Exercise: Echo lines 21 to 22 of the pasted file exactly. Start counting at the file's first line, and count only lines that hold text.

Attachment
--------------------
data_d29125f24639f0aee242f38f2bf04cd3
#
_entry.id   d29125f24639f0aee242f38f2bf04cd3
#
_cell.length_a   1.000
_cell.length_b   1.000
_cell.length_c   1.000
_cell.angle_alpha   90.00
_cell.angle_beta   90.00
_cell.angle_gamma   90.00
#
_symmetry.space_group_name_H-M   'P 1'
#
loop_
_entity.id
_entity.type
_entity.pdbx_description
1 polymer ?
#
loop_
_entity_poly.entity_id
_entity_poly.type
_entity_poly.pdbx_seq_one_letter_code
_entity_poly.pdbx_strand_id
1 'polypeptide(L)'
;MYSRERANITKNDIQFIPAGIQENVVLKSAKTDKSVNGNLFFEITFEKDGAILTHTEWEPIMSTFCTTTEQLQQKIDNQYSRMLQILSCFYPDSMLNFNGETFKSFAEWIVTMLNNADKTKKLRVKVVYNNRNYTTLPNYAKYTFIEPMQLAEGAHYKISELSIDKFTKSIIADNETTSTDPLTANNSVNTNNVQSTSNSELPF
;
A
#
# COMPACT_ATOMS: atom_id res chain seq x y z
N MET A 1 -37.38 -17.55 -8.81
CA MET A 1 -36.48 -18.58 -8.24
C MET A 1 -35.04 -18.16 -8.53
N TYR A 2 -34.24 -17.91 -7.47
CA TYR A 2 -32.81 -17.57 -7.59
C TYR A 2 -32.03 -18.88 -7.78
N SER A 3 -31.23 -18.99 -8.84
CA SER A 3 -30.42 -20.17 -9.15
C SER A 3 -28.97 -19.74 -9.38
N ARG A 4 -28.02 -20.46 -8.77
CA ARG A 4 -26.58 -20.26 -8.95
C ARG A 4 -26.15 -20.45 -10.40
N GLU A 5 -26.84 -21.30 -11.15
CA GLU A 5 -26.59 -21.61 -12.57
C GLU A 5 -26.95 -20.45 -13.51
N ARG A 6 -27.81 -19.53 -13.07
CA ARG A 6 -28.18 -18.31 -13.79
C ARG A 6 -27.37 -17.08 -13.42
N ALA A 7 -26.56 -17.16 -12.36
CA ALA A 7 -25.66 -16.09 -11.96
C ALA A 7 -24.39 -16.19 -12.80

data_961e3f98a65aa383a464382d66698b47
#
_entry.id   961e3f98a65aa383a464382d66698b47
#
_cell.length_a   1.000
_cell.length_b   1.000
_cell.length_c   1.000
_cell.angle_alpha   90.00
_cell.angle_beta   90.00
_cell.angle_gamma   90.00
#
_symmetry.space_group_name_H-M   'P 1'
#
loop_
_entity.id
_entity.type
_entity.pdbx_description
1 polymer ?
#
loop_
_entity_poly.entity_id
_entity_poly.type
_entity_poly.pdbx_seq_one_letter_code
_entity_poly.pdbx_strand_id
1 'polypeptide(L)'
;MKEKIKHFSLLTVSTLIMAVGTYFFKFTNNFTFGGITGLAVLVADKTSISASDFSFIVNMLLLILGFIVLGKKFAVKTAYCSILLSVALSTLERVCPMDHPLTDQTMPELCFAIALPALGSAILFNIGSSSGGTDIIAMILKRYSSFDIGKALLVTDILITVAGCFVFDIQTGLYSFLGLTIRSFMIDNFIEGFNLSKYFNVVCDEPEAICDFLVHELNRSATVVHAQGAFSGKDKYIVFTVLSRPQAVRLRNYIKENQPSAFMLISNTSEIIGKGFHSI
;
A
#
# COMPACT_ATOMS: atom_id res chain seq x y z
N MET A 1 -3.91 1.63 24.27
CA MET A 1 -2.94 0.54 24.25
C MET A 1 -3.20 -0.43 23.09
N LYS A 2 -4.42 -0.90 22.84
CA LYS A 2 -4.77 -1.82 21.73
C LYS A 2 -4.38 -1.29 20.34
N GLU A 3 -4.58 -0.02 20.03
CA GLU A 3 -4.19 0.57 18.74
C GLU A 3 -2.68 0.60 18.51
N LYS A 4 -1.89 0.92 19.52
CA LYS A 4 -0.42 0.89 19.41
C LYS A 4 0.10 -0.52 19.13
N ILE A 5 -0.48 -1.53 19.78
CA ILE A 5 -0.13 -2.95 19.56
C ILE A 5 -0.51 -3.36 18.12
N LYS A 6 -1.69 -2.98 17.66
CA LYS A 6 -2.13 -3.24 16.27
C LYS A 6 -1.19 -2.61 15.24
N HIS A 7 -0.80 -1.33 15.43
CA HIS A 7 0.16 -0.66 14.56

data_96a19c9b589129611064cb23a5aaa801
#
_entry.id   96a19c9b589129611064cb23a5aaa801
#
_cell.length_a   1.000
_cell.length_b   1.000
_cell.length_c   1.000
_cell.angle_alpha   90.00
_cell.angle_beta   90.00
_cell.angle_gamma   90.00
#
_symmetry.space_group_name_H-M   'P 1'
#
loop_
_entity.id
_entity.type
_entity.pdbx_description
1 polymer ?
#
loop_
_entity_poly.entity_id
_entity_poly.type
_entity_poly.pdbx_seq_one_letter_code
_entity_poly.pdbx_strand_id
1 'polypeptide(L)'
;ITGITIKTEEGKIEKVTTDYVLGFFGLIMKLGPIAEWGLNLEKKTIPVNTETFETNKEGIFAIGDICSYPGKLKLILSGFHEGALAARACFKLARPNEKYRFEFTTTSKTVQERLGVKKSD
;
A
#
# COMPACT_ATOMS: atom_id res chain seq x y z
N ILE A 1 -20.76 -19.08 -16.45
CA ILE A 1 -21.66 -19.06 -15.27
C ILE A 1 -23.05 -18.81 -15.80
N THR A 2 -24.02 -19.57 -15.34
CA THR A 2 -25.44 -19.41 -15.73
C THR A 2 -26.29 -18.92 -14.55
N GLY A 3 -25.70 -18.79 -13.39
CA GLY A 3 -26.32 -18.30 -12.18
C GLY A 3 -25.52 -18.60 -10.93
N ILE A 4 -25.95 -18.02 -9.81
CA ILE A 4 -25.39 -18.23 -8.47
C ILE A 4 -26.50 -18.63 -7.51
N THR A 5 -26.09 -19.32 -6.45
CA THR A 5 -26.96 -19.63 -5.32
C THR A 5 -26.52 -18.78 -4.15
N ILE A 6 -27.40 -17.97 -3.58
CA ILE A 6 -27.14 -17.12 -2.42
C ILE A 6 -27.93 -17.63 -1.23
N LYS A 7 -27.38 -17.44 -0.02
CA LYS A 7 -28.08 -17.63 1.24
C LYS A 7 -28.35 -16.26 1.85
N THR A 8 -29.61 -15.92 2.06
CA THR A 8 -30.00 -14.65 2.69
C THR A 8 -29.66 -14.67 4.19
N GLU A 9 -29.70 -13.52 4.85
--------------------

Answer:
_entity_poly.entity_id
_entity_poly.type